I am a research driven interdisciplinary artist, working across installation, sculpture and design. My work has strong socio-political and feminist themes; these often focus on issues based around identity and gender, particularly to do with social justice and female rights.
My multi-disciplinary work includes material investigation and process experimentation, through which I try to push the boundaries of form and function as a means of exploring wider themes. I enjoy taking my inspiration from diverse sources that enrich and challenge me as an artist, such as architecture, activist subcultures and industrial design.
In my current work I engage with traditional hand drawing alongside using digital software to create narrative patterns that subvert an established historic visual language. These are then applied to a variety of materials including wood, ceramics and textiles. I undertake various processes and techniques during my pattern development to achieve a unique outcome, such as hand painting, embroidery, sandblasting and sublimation printing.
Summer Show - 2021 Leadworks CIC, Plymouth
Displace - 2020 Leadworks CIC, Plymouth
For this brief I created a satirical mixed media installation which referenced the power of political media intrusions into our everyday lives and the effect this has on our democratic choices.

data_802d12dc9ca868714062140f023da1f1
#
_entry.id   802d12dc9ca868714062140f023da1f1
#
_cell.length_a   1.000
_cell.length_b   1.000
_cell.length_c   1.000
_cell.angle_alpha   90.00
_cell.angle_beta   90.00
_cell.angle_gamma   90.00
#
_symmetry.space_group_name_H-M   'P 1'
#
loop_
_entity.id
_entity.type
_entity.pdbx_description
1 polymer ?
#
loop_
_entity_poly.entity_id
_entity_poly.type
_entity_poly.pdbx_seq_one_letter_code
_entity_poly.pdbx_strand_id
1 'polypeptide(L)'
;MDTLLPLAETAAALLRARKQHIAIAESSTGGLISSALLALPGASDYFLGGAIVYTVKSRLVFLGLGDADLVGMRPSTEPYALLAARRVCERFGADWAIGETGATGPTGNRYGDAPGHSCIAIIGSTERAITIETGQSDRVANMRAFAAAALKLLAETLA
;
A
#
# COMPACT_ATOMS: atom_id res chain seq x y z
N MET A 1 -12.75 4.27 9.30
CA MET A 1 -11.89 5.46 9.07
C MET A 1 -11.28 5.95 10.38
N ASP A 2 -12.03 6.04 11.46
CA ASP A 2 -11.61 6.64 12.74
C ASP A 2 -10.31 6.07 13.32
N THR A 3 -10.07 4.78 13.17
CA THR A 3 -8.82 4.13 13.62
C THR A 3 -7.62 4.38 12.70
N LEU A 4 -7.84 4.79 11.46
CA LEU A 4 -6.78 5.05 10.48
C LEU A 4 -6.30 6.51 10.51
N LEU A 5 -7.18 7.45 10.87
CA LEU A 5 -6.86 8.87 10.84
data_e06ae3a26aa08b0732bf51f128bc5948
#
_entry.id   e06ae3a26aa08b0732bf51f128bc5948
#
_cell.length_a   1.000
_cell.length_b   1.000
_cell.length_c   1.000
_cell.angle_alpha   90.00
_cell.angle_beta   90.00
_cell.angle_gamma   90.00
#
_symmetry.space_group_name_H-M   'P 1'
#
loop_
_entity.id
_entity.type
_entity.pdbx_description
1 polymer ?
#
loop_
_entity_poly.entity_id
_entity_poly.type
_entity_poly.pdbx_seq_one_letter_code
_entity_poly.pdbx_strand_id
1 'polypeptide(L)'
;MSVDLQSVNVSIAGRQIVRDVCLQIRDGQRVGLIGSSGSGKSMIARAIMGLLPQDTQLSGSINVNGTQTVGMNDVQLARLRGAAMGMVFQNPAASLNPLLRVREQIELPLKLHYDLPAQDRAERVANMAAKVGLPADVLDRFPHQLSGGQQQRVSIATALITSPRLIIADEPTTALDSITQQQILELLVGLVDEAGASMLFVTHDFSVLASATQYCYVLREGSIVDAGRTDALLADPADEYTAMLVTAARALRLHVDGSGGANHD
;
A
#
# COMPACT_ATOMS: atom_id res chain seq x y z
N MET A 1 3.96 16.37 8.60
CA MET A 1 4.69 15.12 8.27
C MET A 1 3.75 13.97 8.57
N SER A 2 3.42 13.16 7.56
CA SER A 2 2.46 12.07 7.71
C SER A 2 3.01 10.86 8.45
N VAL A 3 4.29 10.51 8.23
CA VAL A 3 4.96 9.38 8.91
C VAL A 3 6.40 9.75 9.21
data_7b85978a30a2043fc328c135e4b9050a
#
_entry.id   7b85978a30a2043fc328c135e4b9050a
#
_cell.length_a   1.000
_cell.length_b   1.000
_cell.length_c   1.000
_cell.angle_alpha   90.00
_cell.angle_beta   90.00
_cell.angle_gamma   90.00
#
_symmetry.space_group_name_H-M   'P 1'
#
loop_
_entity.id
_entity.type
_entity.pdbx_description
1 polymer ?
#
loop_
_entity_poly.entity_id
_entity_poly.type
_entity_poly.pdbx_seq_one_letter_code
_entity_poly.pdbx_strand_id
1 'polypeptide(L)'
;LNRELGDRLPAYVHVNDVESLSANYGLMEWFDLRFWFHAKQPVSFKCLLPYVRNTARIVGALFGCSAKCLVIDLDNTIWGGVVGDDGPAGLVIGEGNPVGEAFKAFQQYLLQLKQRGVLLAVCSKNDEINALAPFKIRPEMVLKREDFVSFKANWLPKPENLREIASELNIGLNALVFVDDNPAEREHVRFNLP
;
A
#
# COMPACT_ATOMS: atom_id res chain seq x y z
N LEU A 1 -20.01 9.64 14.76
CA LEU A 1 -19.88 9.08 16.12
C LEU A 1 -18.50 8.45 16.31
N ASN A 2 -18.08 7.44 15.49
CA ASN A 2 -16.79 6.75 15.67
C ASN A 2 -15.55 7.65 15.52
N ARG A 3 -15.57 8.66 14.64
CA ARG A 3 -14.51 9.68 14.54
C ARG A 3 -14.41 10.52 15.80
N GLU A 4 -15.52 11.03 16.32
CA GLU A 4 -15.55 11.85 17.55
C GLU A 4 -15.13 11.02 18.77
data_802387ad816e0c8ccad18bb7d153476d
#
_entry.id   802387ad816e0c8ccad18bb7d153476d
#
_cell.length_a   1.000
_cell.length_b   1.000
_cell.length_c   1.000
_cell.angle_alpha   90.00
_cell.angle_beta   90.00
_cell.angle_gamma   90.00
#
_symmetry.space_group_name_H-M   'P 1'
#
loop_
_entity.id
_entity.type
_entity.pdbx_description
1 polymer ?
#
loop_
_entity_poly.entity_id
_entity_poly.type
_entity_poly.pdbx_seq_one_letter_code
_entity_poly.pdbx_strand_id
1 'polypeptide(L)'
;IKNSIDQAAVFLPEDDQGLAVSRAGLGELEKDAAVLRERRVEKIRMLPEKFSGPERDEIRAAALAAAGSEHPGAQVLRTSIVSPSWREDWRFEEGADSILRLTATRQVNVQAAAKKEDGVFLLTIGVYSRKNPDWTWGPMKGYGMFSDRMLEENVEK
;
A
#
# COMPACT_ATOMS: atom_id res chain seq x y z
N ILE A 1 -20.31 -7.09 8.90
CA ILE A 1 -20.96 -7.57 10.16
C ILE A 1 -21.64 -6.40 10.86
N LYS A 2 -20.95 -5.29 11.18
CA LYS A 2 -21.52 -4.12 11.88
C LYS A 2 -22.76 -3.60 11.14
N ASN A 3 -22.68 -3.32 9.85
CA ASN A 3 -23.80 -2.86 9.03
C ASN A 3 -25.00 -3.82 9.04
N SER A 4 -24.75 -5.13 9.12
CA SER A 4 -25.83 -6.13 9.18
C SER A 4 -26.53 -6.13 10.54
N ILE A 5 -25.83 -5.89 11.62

Body, Space, Narrative - 2019 Plymouth College of Art
For this brief we were asked to design and make a wearable glass sculpture. Through material experimentation, research and problem solving. The resulting sculpture successfully combined copper and leather with glass to sit securely on the shoulder. This piece was then exhibited alongside other similar artworks in a collaborative exhibition at Plymouth College of Art.
Between 1864 and 1883 the Contagious Diseases Act facilitated the police in arresting any woman suspected of prostitution. These women were then coerced under threat of imprisonment into submitting to an intimate and often painful medical examination for sexually transmitted diseases. If found to be infected they were immediately removed and detained in a lock hospital for a period of up to nine months. Only women were condemned for the transmission despite both sexes being culpable. Through the use of physical space, gender based materialism and visual metaphors of control, ‘social evil’ explores the relationship between patriarchal power and female oppression; questioning whom in this narrative is evil.
Exploring the shocking visual imagery of antiquated female gynecological examination positions and contrasting them against the decorative qualities of delft ceramic tiles. Exposed plays on what is acceptable to our sensibilities in domestic decoration and femininity, as well as examining what is hidden and what is observed in female history.